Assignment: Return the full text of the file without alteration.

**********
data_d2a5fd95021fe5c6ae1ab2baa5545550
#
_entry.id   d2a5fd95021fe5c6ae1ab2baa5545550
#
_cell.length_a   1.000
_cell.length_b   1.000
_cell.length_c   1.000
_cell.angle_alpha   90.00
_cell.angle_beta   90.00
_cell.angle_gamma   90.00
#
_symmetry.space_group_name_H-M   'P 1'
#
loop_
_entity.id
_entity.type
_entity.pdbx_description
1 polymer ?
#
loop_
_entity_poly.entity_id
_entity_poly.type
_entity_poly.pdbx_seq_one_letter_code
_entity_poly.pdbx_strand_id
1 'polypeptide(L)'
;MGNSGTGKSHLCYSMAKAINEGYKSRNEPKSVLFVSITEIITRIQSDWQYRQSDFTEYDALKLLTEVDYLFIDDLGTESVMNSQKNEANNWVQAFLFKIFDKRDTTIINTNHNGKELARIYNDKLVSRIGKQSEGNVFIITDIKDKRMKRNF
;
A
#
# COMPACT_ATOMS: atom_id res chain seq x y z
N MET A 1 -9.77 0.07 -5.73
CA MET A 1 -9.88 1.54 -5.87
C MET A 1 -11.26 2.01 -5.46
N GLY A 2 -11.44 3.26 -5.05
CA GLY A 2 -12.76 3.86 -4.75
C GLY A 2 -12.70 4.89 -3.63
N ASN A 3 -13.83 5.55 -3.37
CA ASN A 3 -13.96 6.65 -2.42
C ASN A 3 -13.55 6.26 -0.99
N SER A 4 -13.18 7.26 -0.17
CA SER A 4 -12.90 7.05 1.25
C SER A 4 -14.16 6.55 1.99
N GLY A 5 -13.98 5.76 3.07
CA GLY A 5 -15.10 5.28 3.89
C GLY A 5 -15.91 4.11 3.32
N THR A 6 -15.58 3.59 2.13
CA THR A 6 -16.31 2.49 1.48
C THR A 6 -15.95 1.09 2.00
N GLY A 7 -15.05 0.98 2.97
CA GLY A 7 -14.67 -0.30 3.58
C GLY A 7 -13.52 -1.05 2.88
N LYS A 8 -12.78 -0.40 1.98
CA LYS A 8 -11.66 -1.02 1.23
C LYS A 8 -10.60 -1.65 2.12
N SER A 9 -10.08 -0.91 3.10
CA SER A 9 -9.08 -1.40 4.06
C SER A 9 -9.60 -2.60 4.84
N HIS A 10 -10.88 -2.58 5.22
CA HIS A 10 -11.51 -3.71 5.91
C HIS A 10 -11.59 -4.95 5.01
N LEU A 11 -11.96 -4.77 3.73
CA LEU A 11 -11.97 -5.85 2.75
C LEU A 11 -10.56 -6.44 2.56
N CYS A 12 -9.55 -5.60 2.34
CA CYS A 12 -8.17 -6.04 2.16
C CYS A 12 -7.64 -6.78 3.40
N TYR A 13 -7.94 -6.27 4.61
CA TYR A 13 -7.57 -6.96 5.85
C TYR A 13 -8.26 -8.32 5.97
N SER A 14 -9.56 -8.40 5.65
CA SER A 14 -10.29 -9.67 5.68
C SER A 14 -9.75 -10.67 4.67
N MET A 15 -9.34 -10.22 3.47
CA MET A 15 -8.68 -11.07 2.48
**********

data_d2a5fd95021fe5c6ae1ab2baa5545550
#
_entry.id   d2a5fd95021fe5c6ae1ab2baa5545550
#
_cell.length_a   1.000
_cell.length_b   1.000
_cell.length_c   1.000
_cell.angle_alpha   90.00
_cell.angle_beta   90.00
_cell.angle_gamma   90.00
#
_symmetry.space_group_name_H-M   'P 1'
#
loop_
_entity.id
_entity.type
_entity.pdbx_description
1 polymer ?
#
loop_
_entity_poly.entity_id
_entity_poly.type
_entity_poly.pdbx_seq_one_letter_code
_entity_poly.pdbx_strand_id
1 'polypeptide(L)'
;MGNSGTGKSHLCYSMAKAINEGYKSRNEPKSVLFVSITEIITRIQSDWQYRQSDFTEYDALKLLTEVDYLFIDDLGTESVMNSQKNEANNWVQAFLFKIFDKRDTTIINTNHNGKELARIYNDKLVSRIGKQSEGNVFIITDIKDKRMKRNF
;
A
#
# COMPACT_ATOMS: atom_id res chain seq x y z
N MET A 1 -9.77 0.07 -5.73
CA MET A 1 -9.88 1.54 -5.87
C MET A 1 -11.26 2.01 -5.46
N GLY A 2 -11.44 3.26 -5.05
CA GLY A 2 -12.76 3.86 -4.75
C GLY A 2 -12.70 4.89 -3.63
N ASN A 3 -13.83 5.55 -3.37
CA ASN A 3 -13.96 6.65 -2.42
C ASN A 3 -13.55 6.26 -0.99
N SER A 4 -13.18 7.26 -0.17
CA SER A 4 -12.90 7.05 1.25
C SER A 4 -14.16 6.55 1.99
N GLY A 5 -13.98 5.76 3.07
CA GLY A 5 -15.10 5.28 3.89
C GLY A 5 -15.91 4.11 3.32
N THR A 6 -15.58 3.59 2.13
CA THR A 6 -16.31 2.49 1.48
C THR A 6 -15.95 1.09 2.00
N GLY A 7 -15.05 0.98 2.97
CA GLY A 7 -14.67 -0.30 3.58
C GLY A 7 -13.52 -1.05 2.88
N LYS A 8 -12.78 -0.40 1.98
CA LYS A 8 -11.66 -1.02 1.23
C LYS A 8 -10.60 -1.65 2.12
N SER A 9 -10.08 -0.91 3.10
CA SER A 9 -9.08 -1.40 4.06
C SER A 9 -9.60 -2.60 4.84
N HIS A 10 -10.88 -2.58 5.22
CA HIS A 10 -11.51 -3.71 5.91
C HIS A 10 -11.59 -4.95 5.01
N LEU A 11 -11.96 -4.77 3.73
CA LEU A 11 -11.97 -5.85 2.75
C LEU A 11 -10.56 -6.44 2.56
N CYS A 12 -9.55 -5.60 2.34
CA CYS A 12 -8.17 -6.04 2.16
C CYS A 12 -7.64 -6.78 3.40
N TYR A 13 -7.94 -6.27 4.61
CA TYR A 13 -7.57 -6.96 5.85
C TYR A 13 -8.26 -8.32 5.97
N SER A 14 -9.56 -8.40 5.65
CA SER A 14 -10.29 -9.67 5.68
C SER A 14 -9.75 -10.67 4.67
N MET A 15 -9.34 -10.22 3.47
CA MET A 15 -8.68 -11.07 2.48